To many in the facilities management world the term Life Cycle Cost Analysis or LCCA is thrown around often. What does this mean? A Life Cycle Cost Analysis is a method for assessing the cost to construct, manage and maintain a facility over a set period of time.  This exercise will look at all of the costs associated with your facility including energy costs, repair costs, maintenance costs, etc. and determine what is the best value option. Typically up to three or four different options are analyzed and the winning option is used as the basis of design for the project.  Properly assessing the costs associated with all options is critical for making an accurate analysis. 

Energy Modeling is a key factor in determining the utility costs for operating the facility. An energy model is a computer simulation of a building used to determine the utility costs on an annual basis.  This information is critical when completing the LCCA to help determine the utility costs for each option being analyzed.  

Recently, Expand Consulting Group was commissioned to generate an energy model for a federal facility with four different HVAC replacement options.  This particular facility consisted of a central chilled water and heating water plant with hydronic air handlers.  The four options that were modeled for the project included:

  • Option 1 – Existing System to Remain As Is
  • Option 2 – Existing System to Remain As Is with Heating Water Plant Upgrade
  • Option 3 – Air Handling Unit, Chilled Water and Heating Water Plant System Upgrades
  • Option 4 – Integration of Rooftop Package Units with Gas Heat and Terminal Units with Electric Heat

The table below shows the results of the energy model for each option.  

As you can see from the table, Alternate 3 is the option with the lowest annual energy usage.  Although it may be the lowest energy usage option, it may not be the best LCCA option.  Further analysis is required to determine the maintenance costs, initial costs, replacement cost, etc. to find the best life cycle option.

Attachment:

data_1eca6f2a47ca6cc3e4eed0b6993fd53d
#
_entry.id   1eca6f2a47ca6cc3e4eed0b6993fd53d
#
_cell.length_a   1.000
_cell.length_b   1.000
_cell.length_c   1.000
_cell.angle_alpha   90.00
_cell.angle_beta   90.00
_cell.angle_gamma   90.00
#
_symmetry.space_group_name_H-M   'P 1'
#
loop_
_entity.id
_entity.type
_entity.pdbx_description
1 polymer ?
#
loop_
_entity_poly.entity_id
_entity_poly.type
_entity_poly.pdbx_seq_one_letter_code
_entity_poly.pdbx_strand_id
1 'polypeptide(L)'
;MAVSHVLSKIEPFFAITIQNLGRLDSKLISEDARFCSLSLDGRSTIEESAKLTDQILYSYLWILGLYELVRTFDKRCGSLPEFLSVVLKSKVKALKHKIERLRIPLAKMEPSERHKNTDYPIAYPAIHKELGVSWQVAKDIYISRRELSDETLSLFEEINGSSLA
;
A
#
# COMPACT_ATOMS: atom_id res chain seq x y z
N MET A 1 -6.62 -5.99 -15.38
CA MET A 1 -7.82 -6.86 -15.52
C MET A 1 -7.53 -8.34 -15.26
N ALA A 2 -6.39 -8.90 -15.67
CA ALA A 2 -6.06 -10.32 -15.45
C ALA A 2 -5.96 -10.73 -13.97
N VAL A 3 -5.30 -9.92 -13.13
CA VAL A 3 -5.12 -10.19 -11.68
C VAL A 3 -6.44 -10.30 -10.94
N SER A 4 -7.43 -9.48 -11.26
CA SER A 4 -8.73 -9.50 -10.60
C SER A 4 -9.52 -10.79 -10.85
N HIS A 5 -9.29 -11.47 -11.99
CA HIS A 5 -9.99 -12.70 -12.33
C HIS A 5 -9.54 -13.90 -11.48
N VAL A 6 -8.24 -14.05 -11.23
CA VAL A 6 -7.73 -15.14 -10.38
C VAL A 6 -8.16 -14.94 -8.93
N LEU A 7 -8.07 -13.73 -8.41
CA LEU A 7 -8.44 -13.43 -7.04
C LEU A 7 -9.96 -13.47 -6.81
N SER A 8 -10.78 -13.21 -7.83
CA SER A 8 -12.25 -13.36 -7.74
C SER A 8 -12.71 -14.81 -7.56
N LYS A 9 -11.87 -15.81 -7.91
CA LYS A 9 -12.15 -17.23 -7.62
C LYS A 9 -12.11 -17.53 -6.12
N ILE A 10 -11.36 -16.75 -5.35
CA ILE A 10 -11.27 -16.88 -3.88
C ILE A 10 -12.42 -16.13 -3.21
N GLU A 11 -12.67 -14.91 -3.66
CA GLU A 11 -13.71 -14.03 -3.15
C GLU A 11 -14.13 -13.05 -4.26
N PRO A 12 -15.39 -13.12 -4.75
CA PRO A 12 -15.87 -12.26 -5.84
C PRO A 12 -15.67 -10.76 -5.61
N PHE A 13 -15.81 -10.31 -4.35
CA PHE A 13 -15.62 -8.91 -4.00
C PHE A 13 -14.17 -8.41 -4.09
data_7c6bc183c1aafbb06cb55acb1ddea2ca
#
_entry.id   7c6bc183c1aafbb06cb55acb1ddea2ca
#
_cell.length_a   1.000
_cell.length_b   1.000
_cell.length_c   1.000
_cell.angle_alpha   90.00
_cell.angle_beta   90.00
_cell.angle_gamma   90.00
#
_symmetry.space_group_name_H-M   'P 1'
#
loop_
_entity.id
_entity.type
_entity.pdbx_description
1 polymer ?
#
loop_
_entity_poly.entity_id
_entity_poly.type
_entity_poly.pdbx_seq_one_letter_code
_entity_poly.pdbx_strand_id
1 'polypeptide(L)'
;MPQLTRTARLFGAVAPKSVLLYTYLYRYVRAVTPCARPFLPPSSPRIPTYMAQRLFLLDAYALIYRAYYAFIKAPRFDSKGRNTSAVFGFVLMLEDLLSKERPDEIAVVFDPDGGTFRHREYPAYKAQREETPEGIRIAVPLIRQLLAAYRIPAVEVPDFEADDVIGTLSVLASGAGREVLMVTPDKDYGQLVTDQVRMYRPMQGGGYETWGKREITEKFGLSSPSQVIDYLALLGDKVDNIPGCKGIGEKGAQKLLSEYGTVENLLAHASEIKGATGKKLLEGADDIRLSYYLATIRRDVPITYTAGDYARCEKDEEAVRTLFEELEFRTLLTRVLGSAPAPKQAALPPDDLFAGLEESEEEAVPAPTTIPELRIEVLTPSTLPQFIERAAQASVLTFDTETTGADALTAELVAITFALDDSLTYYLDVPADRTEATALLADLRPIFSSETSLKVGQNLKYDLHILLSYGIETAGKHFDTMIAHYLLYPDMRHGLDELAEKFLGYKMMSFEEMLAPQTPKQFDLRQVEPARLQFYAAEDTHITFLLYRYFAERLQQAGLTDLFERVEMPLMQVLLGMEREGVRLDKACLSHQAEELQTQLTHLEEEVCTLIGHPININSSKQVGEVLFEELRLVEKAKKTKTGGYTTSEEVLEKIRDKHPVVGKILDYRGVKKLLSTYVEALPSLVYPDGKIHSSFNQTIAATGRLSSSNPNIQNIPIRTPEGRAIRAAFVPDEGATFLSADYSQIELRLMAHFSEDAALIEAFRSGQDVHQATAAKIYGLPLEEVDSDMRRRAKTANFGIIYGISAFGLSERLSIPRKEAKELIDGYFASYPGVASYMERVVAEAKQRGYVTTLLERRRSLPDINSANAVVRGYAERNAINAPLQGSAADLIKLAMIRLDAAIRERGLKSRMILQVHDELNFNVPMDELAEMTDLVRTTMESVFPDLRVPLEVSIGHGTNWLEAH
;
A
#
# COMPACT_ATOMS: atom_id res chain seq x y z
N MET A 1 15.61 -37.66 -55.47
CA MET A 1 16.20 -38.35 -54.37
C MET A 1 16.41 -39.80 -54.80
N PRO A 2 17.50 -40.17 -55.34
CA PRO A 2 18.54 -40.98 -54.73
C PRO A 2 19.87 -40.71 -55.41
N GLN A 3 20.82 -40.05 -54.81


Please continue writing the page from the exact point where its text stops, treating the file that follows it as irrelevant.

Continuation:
This information can be so valuable to facility owners in determining the optimized systems to install for a new facility.  Often during initial facility construction, this exercise is not done and project construction costs are prioritized.  For facility owners, who will own and maintain the facility over the next 40 years, completing this exercise will bring better insight into the best approach. Once the initial infrastructure is installed, the costs associated with replacement will be much cheaper. In the future, making the change from one system type to another can be significantly more costly and evasive. 

The generation of an energy model and associated life cycle cost analysis is a prudent move for any facility owner. The upfront analysis costs will be significantly less than the costs occurred while operating the facility over the next 40 years. Let Expand Consulting Group help determine the best approach for your next facility.